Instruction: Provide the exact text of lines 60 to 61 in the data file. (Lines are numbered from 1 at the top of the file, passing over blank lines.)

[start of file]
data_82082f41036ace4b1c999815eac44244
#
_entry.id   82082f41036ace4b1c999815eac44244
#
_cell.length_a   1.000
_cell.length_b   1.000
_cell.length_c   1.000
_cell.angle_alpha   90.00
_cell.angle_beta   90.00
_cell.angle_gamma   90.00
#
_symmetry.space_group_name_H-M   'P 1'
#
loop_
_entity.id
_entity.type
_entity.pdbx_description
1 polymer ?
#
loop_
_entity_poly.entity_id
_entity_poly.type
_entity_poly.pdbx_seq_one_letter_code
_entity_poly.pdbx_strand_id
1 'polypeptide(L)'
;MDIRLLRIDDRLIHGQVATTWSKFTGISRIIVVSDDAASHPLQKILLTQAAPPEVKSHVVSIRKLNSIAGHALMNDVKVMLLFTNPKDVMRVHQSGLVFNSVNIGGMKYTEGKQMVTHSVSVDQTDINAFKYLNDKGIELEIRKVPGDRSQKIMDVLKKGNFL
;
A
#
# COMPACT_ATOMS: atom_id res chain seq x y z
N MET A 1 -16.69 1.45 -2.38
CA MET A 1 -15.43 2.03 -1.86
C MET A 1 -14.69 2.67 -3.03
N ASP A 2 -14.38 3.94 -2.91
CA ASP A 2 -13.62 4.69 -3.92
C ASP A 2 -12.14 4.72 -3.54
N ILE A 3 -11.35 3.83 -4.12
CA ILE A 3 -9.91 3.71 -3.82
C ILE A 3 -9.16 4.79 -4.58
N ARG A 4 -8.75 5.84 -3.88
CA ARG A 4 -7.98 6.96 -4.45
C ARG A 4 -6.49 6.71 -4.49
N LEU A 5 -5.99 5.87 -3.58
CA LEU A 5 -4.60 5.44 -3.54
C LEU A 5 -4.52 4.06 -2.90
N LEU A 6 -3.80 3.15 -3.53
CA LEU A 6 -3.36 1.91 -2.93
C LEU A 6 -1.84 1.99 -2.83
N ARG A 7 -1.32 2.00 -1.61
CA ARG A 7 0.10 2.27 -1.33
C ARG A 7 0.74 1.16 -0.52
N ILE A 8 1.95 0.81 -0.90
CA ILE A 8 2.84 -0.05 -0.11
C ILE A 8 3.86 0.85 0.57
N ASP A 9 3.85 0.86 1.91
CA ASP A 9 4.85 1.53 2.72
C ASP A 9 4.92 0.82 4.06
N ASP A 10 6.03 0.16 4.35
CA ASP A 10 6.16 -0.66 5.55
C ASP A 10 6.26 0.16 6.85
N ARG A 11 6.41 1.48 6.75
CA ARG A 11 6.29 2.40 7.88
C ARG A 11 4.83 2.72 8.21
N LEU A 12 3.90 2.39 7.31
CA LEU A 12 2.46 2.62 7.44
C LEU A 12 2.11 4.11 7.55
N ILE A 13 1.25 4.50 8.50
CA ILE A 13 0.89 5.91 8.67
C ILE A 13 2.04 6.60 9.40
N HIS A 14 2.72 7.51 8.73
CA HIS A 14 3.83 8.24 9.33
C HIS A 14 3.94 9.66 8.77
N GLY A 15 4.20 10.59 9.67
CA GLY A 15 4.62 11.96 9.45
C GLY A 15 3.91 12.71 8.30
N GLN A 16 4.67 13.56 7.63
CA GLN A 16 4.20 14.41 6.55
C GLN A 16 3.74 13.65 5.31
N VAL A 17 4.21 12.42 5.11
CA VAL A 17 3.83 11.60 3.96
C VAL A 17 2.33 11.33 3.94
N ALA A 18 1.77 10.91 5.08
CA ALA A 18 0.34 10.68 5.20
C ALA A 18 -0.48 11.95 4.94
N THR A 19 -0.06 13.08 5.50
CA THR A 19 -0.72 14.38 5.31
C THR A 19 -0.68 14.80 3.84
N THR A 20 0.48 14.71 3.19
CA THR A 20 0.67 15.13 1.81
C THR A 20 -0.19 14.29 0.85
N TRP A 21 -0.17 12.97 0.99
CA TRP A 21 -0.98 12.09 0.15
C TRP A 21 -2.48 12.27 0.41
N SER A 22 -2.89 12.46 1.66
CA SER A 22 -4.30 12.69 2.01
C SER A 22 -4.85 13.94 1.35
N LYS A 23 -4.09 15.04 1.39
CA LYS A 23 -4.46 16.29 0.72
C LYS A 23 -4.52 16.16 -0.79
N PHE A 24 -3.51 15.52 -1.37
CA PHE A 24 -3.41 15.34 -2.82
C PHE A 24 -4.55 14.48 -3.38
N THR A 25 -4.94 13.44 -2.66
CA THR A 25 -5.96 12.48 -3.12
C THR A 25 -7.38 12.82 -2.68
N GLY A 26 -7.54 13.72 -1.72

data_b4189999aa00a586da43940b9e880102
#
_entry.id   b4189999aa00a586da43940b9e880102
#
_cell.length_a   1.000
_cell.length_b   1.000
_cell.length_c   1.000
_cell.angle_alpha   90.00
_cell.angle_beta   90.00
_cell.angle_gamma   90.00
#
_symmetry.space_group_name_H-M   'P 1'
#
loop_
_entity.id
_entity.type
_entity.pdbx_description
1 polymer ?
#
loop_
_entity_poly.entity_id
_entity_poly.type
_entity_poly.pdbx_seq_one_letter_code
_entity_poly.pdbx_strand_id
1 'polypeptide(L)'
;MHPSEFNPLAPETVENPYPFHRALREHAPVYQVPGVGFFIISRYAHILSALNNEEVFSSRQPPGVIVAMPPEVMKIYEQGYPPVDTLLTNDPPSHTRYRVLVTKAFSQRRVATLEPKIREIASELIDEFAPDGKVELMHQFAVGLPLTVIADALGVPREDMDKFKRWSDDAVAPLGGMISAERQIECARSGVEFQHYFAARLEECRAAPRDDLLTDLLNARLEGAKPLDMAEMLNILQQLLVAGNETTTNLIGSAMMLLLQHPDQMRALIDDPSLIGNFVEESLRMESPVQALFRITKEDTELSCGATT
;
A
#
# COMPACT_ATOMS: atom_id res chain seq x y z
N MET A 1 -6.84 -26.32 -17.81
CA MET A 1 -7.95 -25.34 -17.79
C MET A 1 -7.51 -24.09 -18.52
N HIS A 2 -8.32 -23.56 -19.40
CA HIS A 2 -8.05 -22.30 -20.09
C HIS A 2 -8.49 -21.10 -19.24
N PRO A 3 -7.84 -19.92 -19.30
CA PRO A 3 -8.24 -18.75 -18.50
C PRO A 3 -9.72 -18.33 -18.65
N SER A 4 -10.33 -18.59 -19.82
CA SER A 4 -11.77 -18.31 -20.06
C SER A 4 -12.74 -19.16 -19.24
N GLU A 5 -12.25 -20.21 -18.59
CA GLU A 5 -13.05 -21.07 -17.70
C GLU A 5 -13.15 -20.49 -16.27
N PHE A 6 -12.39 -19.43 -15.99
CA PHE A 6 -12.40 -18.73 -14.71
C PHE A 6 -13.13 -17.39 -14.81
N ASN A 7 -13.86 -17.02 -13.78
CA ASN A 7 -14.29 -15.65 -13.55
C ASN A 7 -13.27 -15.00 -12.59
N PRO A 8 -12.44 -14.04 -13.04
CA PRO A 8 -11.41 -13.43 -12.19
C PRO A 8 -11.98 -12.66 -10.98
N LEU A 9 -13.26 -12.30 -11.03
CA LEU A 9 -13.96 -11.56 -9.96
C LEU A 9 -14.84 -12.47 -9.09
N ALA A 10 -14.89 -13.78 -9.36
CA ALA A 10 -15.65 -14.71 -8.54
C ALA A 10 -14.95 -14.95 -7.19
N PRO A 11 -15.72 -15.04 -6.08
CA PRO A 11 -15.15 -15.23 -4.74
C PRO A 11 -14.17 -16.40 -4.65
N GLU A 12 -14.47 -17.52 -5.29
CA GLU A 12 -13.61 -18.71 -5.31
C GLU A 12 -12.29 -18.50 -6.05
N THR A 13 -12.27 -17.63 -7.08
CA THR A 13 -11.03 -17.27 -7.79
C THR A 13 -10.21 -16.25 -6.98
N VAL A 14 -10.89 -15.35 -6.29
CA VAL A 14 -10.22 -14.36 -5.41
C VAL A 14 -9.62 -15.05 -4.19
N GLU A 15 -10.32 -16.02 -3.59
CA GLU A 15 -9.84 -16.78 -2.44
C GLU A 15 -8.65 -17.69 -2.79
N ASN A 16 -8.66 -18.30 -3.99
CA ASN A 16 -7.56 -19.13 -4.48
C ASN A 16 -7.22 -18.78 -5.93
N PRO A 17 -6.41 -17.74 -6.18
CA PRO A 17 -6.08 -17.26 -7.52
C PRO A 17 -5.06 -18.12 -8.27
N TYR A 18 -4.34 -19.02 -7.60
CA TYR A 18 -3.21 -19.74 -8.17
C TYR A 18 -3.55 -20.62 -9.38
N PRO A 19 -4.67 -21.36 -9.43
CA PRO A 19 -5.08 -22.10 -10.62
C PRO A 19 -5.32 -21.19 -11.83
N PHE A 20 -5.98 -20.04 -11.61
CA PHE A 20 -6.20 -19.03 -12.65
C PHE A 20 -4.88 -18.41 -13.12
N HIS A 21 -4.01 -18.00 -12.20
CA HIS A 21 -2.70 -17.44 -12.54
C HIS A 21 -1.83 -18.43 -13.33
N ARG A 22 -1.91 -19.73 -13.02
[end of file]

C ASP A 10 6.26 0.16 6.85
N ARG A 11 6.41 1.48 6.75